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How precisely can easily accessible variables predict achilles and patellar tendon forces during running?

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  • René B.K. Brund, Aalborg University
  • ,
  • Rasmus Waagepetersen, Aalborg University
  • ,
  • Rasmus O. Nielsen
  • John Rasmussen, Aalborg University
  • ,
  • Michael S. Nielsen, Aalborg University
  • ,
  • Christian H. Andersen, Aalborg University
  • ,
  • Mark de Zee, Aalborg University

Patellar and Achilles tendinopathy commonly affect runners. Developing algorithms to predict cumulative force in these structures may help prevent these injuries. Importantly, such algorithms should be fueled with data that are easily accessible while completing a running session outside a biomechanical laboratory. Therefore, the main objective of this study was to investigate whether algorithms can be developed for predicting patellar and Achilles tendon force and impulse during running using measures that can be easily collected by runners using commercially available devices. A secondary objective was to evaluate the predictive performance of the algorithms against the commonly used running distance. Trials of 24 recreational runners were collected with an Xsens suit and a Garmin Forerunner 735XT at three different intended running speeds. Data were analyzed using a mixed‐effects multiple regression model, which was used to model the association between the estimated forces in anatomical structures and the training load variables during the fixed running speeds. This provides twelve algorithms for predicting patellar or Achilles tendon peak force and impulse per stride. The algorithms developed in the current study were always superior to the running distance algorithm.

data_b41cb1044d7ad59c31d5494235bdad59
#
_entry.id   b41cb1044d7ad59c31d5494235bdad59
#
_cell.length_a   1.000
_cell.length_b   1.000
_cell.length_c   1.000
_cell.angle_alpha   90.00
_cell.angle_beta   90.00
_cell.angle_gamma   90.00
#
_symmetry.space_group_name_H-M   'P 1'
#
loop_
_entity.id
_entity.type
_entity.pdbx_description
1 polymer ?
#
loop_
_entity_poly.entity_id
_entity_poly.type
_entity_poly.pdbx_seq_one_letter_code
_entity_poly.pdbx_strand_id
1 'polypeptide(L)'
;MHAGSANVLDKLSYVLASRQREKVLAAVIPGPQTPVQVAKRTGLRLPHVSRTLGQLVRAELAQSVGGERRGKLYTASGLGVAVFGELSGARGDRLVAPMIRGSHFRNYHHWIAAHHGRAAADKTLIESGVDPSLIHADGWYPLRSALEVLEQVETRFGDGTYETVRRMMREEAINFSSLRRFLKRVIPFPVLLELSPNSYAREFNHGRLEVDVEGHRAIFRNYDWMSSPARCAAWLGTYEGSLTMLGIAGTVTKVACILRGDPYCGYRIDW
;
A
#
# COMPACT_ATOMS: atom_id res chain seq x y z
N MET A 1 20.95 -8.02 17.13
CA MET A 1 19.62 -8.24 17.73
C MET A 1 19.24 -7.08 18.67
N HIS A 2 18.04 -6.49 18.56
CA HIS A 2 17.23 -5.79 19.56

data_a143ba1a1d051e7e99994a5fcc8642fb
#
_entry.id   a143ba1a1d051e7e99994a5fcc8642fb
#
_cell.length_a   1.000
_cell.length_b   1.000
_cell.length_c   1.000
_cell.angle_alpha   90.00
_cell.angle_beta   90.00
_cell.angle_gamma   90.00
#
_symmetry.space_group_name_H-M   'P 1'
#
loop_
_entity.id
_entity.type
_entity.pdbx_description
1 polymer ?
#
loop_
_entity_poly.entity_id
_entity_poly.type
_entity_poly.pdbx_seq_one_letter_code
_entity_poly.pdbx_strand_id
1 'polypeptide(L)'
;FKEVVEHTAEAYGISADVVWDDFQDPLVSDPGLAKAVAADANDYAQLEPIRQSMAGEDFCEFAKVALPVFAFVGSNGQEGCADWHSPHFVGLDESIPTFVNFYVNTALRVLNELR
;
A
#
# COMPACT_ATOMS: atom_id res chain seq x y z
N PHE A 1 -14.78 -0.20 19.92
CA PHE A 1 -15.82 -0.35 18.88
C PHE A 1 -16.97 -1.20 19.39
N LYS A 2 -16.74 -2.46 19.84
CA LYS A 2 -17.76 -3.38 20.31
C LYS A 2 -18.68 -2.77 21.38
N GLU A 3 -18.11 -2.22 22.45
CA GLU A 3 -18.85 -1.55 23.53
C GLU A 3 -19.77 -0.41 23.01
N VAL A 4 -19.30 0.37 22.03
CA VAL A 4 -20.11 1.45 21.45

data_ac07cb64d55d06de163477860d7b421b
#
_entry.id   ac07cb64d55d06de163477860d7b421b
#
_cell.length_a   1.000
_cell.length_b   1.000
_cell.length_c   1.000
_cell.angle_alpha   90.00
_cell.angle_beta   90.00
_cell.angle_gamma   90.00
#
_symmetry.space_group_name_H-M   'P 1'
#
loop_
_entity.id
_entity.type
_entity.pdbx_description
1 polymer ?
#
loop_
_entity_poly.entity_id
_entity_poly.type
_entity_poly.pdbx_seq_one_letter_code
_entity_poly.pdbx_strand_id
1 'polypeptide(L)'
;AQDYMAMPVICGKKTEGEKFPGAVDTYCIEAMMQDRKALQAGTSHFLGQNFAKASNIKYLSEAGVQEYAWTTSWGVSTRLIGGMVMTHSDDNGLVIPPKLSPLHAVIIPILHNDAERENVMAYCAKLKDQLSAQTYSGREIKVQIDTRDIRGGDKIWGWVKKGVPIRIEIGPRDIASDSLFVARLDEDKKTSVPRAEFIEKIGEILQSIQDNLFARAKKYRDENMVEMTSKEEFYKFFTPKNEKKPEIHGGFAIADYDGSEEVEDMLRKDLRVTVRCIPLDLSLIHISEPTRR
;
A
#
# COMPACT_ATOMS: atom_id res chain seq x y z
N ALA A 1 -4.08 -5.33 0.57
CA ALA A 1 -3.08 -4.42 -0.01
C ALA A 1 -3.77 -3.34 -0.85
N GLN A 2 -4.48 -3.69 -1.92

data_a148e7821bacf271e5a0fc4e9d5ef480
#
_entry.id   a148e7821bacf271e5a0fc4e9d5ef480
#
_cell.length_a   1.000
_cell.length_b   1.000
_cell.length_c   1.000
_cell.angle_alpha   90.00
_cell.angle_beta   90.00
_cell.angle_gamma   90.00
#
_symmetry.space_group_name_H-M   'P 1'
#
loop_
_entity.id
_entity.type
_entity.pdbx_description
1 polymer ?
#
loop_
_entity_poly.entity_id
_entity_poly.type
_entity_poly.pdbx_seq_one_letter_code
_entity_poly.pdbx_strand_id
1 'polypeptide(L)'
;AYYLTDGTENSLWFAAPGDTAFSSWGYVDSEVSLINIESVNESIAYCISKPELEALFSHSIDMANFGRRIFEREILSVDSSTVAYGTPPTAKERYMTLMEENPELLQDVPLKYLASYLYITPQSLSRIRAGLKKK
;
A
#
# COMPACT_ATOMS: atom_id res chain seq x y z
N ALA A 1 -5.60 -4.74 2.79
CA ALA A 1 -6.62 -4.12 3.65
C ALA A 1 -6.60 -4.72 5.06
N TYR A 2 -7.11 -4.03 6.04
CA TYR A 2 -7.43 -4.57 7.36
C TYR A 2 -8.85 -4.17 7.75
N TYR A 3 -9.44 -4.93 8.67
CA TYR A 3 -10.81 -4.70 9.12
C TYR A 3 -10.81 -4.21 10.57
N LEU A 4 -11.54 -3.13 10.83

Original languageEnglish
Article number7418
Publication statusPublished - Nov 2021

Bibliographical note

Publisher Copyright:
© 2021 by the authors. Licensee MDPI, Basel, Switzerland.

    Research areas

  • Achilles tendon, Algorithm, Garmin, Injuries, Patellar tendon, Sports medicine, Wearables

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